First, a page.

Design & Living / Culture Talks

Sandy Schreier: A Detroit Legend

One of Detroit's living legends speaks to us about how she came to be the world's largest private collector of couture

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Sandy Schreier
Sandy SchreierCourtesy of Sandy Schreier

Sandy Schreier is a born-and-raised Detroit legend. After starting a childhood collection (!) of couture from Schiaparelli to Chanel, gifted by women like the Fords and the Chryslers during the city’s automotive industry peak, she has maintained her obsession with fashion and collection throughout her life. Now, still living in Detroit, she is the world’s largest private collector of couture clothing. Her resume features some pretty incredible achievements: costume designing for The Supremes, accessories designing for Yves Saint Laurent, modeling for Mary Quant and Vidal Sassoon, styling Bette Midler’s tours, writing books on Hollywood fashion… So, in honour of our Detroit series, we asked her some questions about her bizarre and fascinating history.

On her father’s arrival in Detroit…
"Years ago, Diane Arbus’ father David Nemerov owned a store in downtown Manhattan. It was called Russeks and it was the place where people came to from all over the States to buy their couture if they didn’t go to Paris. In those days, outside of New York, Detroit was the fashion capital because there were all the wives from the automotive industry were here. So, David took my dad under his wing and made him the furrier at Detroit’s Russeks, but what was really funny is that my dad had no idea what he would become… all he knew is that he was invited for Sabbath dinner every Friday night. He thought they were trying to set him up with their really wild daughter, Diane! But when they opened a store in Detroit, they asked my dad if he wanted to go there and he met my mother and ended up staying."

On being gifted couture as a child…
"I was the oldest of three daughters and, when my mother had her second child, my dad would take me with him to work. This was back when there weren’t even books on fashion in the Detroit library but I would spend hours and hours looking through Vogue and Bazaar – they became my bibles. And the clientele there – the Fords, the Dodges, the Chryslers – thought I was adorable and would bring me their couture. After World War II, no one wanted to wear old clothes anymore, they were bored of austerity so they wanted brand new things and to spend money. They would only wear a piece once; they couldn’t wear anything twice, so they gave it to me! Back then, there was no interest in vintage clothes; my parents thought it was disgusting, that they’d be covered in germs and we’d all die of old clothes disease. I remember that they tried to make me wear a piece for Halloween one year and I was so upset, because it was art, I couldn’t wear it!"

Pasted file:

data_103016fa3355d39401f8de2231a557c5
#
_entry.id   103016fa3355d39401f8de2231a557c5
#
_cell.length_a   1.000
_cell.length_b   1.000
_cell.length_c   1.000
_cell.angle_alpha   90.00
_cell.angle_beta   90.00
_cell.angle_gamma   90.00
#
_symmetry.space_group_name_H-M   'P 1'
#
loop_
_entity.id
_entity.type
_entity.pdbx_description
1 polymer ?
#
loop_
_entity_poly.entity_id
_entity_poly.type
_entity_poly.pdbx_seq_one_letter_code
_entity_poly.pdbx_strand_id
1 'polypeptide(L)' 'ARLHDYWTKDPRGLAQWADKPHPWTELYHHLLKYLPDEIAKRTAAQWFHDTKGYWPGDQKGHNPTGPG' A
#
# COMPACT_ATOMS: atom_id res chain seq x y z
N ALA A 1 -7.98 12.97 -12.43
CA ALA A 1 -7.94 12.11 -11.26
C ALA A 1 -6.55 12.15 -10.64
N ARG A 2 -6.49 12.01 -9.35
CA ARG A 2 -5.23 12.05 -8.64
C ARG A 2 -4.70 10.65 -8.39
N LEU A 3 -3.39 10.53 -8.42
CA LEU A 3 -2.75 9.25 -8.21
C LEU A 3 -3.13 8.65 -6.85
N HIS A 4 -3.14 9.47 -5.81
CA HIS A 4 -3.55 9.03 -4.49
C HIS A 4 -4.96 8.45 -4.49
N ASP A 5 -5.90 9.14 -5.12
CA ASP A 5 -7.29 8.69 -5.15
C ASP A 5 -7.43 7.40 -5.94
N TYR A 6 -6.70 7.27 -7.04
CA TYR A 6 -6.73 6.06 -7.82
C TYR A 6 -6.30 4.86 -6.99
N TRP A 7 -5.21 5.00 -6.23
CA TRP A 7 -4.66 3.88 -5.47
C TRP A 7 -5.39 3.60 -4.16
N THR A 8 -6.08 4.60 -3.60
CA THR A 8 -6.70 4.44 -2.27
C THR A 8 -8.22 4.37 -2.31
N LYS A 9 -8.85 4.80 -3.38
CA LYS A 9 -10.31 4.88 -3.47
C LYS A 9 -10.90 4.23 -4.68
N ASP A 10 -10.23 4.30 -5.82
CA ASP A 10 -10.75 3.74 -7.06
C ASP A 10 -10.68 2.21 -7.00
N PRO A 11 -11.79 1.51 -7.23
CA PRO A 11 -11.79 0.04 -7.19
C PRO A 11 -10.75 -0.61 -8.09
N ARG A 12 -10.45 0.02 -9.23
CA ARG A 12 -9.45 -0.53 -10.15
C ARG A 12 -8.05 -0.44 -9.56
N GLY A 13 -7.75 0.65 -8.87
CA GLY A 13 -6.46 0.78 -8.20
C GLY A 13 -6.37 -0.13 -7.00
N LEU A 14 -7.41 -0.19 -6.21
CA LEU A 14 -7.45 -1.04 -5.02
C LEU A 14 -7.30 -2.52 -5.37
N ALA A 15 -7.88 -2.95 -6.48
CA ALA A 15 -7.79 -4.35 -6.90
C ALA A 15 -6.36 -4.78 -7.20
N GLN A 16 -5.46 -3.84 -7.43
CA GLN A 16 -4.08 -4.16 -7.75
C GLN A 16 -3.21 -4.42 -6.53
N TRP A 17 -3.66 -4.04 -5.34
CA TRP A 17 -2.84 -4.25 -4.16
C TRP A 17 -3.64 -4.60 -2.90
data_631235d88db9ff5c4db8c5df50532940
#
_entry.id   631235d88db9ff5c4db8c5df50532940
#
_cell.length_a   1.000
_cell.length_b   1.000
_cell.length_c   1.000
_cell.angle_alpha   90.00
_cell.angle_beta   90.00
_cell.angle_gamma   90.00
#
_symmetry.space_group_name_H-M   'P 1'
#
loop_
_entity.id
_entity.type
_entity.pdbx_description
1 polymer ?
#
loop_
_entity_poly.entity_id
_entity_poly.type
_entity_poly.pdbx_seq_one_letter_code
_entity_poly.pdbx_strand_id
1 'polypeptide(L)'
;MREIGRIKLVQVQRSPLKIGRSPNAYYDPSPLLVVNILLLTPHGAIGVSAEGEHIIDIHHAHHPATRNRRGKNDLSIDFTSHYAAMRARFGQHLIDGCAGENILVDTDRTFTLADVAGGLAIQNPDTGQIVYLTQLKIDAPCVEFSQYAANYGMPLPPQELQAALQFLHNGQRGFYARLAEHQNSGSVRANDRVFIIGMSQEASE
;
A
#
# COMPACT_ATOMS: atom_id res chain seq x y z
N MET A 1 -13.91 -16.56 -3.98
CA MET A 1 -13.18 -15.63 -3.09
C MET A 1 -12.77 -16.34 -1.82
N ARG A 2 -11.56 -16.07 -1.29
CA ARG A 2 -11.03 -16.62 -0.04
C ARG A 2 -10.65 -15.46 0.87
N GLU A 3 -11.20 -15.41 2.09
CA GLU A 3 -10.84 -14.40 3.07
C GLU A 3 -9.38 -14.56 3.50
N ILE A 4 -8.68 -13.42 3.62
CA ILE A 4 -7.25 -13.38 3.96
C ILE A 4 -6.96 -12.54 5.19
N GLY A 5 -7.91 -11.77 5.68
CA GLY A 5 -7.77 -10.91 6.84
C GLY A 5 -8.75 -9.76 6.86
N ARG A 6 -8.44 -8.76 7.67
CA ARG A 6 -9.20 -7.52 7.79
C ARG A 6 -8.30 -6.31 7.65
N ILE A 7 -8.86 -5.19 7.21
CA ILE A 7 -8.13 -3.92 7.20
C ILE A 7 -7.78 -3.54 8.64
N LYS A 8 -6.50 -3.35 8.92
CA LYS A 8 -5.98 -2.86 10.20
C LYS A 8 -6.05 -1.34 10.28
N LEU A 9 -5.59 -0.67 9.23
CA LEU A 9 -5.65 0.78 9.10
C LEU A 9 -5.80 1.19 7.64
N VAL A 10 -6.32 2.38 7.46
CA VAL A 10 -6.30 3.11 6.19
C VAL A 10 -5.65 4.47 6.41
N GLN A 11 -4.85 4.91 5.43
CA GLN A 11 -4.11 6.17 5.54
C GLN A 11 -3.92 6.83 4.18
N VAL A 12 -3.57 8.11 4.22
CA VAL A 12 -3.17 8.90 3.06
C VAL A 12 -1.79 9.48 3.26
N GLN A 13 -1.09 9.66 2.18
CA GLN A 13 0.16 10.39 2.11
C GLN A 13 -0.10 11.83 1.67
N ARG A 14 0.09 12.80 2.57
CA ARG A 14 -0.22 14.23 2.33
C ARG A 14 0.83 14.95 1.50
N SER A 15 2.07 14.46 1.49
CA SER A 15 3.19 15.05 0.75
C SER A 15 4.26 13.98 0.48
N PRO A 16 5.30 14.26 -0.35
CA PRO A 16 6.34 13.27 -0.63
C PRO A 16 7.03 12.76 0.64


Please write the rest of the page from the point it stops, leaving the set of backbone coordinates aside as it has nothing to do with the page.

On dressing like a mod in suburban Detroit…
"I always lived in surburban Detroit. One time, I came back from a job in London where I was modelling for Vidal Sassoon, and I had this crazy hairstyle and ten pairs of fake lashes. My mother just kept saying to me, 'you must dress appropriately, you look like a jerk!' One day, I was in the supermarket wearing fishnet stockings and this dress that Mary Quant had given me. A friend came up to me and told me 'you should be ashamed of yourself.' I thought it was hurtful that people looked at me like that but now if I look back I really think I was shocking, nobody looked like that then, I was like an alien!"

On designing accessories for Yves Saint Laurent...
"One time, I modelled for a fashion show for Burlington Industries and the president, Francine Coffey, got stuck in Detroit in a snowstorm so she came to stay with me and the family. Back then, I was making all kinds of accessories for Bloomingdales and Bendels and she saw them at the house and said, 'these are fantastic. Don’t tell anybody but Burlington Industries is bringing in a young, new, French designer and it’ll be his first time in America. His name is Yves Saint Laurent and I want you to design the accessories for him.' So I did them and the rest is history!"

On getting into Hollywood fashion...
"I think that things just got around about how I collected clothes and, one day, I was asked to talk about clothes in the movies. I said that I didn’t know enough about it, so they sent me to Hollywood to meet the costume designers and movie stars. They all became really good friends of mine… did you know that Lana Turner was the first movie star who had an agreement with the studio that she got to keep her clothes at the end of a film? She used to call me to chat every night but, because it was cheaper to call long-distance after 11pm her time – which was 2am my time – she would call really late. One night, my husband picked up the phone next to the bed and said ‘Miss Turner, you do realize that it’s 2.05am?’ I was like, 'that’s Lana Turner!! You can’t talk to her like that!!'"

This article is part of a series celebrating Detroit, in partnership with Shinola

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